“Zona Cero, Cenotafo D igital” is an immersive and interactive i nstallation that proposes
the construction of an architecture of exception through the search and commemoration of the
digital death of the image and the landscape. Where does the image die? Where do images go
when they are forgotten? How much physical space does the digital image occupy?
The construction of this “Ground Zero” arises from the idea of commemorating the disappearance of virtual images, which are left behind, buried and forgotten in the e-archive. With this
monument of death or digital cenotaph, the absence of the digital image is commemorated and
honored. An absence generated by its own overproduction and abundance. A “cenotaph” is a
symbolic architectural typology erected in honor of illustrious deceased, whose corpses are too
far away to be buried or have been altogether lost. The word “cenotaph” derives from the Greek
kenos, whose meaning is “empty”, and taphos, which means “grave”. Here the dead bodies become those images of landscapes that have been dematerialized on the Internet and which have
been physically stored in deserts or glaciers, under robotized, dark and refrigerated architectures.
The main structure of “Ground Zero” consists of a large postnatural sphere that rests on a
scrapped car. Named as “chromatrope”, this architecture captures every subject that walks
through the cenotaph, as an interactive panopticon that follows the visual morphology of a
GoogleStreetView Car. During the exhibition, all these bodies and shadows are registered by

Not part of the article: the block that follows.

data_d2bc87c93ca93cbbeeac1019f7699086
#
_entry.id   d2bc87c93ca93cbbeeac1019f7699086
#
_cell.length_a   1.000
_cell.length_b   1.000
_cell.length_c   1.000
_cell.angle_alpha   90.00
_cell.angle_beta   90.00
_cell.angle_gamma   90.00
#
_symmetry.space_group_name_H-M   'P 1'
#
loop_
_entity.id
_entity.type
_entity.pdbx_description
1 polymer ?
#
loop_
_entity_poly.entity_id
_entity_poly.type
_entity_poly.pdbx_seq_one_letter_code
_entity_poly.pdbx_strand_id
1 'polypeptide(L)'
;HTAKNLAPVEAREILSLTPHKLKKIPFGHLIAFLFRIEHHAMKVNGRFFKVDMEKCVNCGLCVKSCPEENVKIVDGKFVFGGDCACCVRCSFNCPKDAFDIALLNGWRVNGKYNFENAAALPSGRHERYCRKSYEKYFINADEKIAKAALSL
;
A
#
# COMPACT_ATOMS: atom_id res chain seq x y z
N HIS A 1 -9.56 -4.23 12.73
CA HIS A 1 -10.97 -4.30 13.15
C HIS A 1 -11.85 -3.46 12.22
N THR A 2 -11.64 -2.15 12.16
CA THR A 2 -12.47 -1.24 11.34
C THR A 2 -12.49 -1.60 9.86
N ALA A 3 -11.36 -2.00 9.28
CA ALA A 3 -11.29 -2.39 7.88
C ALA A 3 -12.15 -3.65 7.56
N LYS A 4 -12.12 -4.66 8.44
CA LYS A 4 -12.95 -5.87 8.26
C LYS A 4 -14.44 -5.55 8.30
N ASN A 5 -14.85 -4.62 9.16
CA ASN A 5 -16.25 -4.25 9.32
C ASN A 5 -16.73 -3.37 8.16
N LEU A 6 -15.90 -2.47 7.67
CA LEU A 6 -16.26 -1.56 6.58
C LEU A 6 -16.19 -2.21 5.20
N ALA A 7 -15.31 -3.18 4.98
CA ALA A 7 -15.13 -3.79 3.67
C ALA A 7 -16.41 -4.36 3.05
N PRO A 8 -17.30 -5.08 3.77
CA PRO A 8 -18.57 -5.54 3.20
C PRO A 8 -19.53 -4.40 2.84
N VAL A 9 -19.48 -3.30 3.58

this panopticon recorder, building collectively a moving image of reinterpreted abandoned
landscapes. The bodies of the visitors become, then, stored as visual souls on the walls of this
post-industrial building. Furthermore, the other main installation piece is a drone panoramic video projection which represents a journey through the human-shaped and eroded geologies of
the Canary Islands, from stony and volcanic quarries to tanks or water reservoirs.
The car is another key element within “Zona Cero”. Here, it appears in a post-apocalyptic landscape as an abandoned and dismembered fgure. This symbol manifests the fundamental role of
the individual vehicle as the creator of the collective territory. In a sense, Google StreetView has
become the panopticon of the 21st century: since, thanks, precisely, to this infamous vehicle we
can create the very images of the spaces where it moves through”
Moreover, the exhibition is accompanied by a sound installation created by local artist Pedro D.
Sáiz, which mixes ambient and glitchy records of abandoned industries, emphasizing the already
unstable atmosphere of the whole installation. Adding another layer to the immersive character
of the show, during the opening day three foreign and disoriented souls walked around the
instal-lation as bodies that were lost. Likewise, the exhibition is also broadcast via the artist’s
, so the audience can follow the development of the immersive multi-channel video
onto their own screens at home.
n Zona Cero, Cenotafo Digital, dead and alive natures coexist with machineries, automoviles,
screens, farming waste and artifcially produced images, recreating the ruins of our future. By
mixing these funerary and mythological architectures, the space of “El Tanque” becomes an interactive and immersive cemetery. One where devastating feelings come to us after being witnesses of this abandoned landscape from the future, of this digital and physical archive of death.